AMES, Iowa — Two decades after Patricia O’Connell had to suspend her education amid a teacher strike, she’s finally finishing at Iowa State University what she started in Brazil.
O’Connell, who’s originally from Juiz de Fora, Brazil, is receiving her bachelor’s degree in psychology from Iowa State this weekend.
During her last semester in Brazil in the 1990s, her university shut down due to teacher strikes. The same semester, O’Connell met the American who would become her husband. They moved to Las Vegas and after he finished his degree, he got a job in Iowa and they moved to West Des Moines 16 years ago.
O’Connell became a stay-at-home mother and eventually a fitness instructor. Her drive to make Des Moines’ Brazilian community feel at home led her to create the Brazilian Cultural Center, a nonprofit that promotes Brazilian culture and supports Brazilians living in Iowa. She also co-founded Brazilian Moves, a dance group in Des Moines. But something was missing.
“Finishing my college degree was always something in my head that I wanted to do,” she said. “Working with fitness I started to notice that a lot of people want to work out – they know the benefit of exercise – but they just don’t do it. So, I started to think about how I could put both my experience with psychology and fitness together.”
That thought led her to Iowa State.
Finding a home at Iowa State
Catching a CyRide bus during her first semester, O’Connell pulled out a paper map to find her way. Another student stopped her to point out — politely, O’Connell noted — that CyRide has a mobile app.
“I remember the first day I felt totally lost,” she said. “Those little things show that it was 20 years ago that I was in college.”
Despite being older than her classmates — O’Connell’s oldest son is 19 years old — she said she always felt welcome and included at Iowa State. Plus, she saw her age difference as an advantage.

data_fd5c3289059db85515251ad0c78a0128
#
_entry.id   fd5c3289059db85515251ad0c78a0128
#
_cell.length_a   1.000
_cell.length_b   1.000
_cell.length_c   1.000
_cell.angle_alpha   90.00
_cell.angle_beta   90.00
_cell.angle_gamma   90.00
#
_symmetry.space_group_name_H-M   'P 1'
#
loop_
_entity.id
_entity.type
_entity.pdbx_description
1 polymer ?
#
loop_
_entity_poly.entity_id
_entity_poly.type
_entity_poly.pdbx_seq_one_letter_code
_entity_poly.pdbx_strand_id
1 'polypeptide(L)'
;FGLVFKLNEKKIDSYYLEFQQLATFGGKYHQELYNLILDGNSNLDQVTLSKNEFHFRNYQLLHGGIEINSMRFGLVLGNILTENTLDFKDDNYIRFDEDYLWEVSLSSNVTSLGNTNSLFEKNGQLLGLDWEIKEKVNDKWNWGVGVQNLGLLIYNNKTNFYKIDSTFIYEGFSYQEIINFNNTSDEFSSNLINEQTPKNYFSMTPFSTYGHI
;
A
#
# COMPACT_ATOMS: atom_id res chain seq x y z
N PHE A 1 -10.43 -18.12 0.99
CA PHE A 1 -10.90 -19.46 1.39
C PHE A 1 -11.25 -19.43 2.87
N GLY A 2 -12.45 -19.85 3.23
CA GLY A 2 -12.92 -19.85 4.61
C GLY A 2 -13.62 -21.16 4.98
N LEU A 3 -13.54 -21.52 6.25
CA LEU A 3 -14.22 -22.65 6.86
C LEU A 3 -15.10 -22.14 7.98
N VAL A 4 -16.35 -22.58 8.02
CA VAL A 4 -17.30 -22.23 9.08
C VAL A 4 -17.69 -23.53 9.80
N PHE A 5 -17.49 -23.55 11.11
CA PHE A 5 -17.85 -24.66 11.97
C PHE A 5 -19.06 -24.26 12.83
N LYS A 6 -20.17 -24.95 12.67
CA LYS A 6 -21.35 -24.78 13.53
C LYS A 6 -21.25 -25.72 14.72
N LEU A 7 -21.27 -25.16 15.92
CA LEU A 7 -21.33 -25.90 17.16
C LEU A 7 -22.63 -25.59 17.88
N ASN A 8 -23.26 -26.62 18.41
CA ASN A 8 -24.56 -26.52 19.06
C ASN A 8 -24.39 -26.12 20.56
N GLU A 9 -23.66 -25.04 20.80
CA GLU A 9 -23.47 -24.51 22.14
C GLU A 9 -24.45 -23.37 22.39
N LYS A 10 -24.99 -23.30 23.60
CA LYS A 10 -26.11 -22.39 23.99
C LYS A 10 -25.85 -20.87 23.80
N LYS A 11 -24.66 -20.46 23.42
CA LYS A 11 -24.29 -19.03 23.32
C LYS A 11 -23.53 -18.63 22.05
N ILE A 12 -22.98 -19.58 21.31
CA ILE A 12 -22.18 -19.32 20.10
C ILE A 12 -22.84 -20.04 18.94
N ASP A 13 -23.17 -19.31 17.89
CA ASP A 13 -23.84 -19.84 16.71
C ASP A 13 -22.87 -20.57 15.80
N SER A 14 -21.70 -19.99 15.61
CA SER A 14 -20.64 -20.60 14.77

“I really feel the difference from 20 years ago,” she said. “Then, you go and you have fun; you don’t think that it’s really important sometimes what you’re reading. Now I read like I want to know all of these things. I know I need this. I want to use this. It’s different going to school when you’re older. The college experience is different, but it’s very good.”
Even the process of applying for admission to Iowa State solidified her inkling that she wanted to be a Cyclone.
“Since the first day, everyone at Iowa State was very receptive and always tried to help me the most they could,” she said. “They had to transfer all these classes from another country and from a while ago, but they always showed they were willing to help me. They were so welcoming that it really motivated me to keep trying, to finish the paperwork. That was a big deal for me to decide to come back and finish this.”
Hard work, sacrifices pay off
O’Connell appreciates that Iowa State is a research university, and that faculty are dedicated to helping students become better researchers. She said Alison Phillips, assistant professor of psychology, was an important mentor as she finished the psychology degree she started years prior.
“At the time, I chose psychology because it was very easy for me to be empathetic with people, and to try to help in the way I could,” she said.
But she was stumped about what to do after graduation.
“I was kind of lost. I knew what I wanted to do but I couldn’t name it,” O’Connell said. “Dr. Phillips guided me to this goal of now going to get my master’s degree in public health and working as a health educator.”
O’Connell will get her master’s degree online in order to fit her life, which includes three children and working at the Brazilian Cultural Center.
Recently, O’Connell handed her graduation invitation to one of her sons. Later she saw he had displayed it in his bedroom.
“I said that’s for you to remember that it’s never too late to be what you want to be,” she said.
O’Connell can’t help but cry when she thinks about finally getting her bachelor’s degree.
“Maybe for some people it’s not a big deal, because it’s not a master’s degree yet for my age, but for me it’s a big deal because I could just as easily not do it,” she said. “It was hard. It was not an easy decision. You need to make a lot of choices and sacrifice some things.”
Perhaps now those homework nightmares O’Connell has had for the last 20 years can finally be put to rest.
“I thought, ‘Oh no, I need to finish this. I cannot have this nightmare forever,’” she laughed.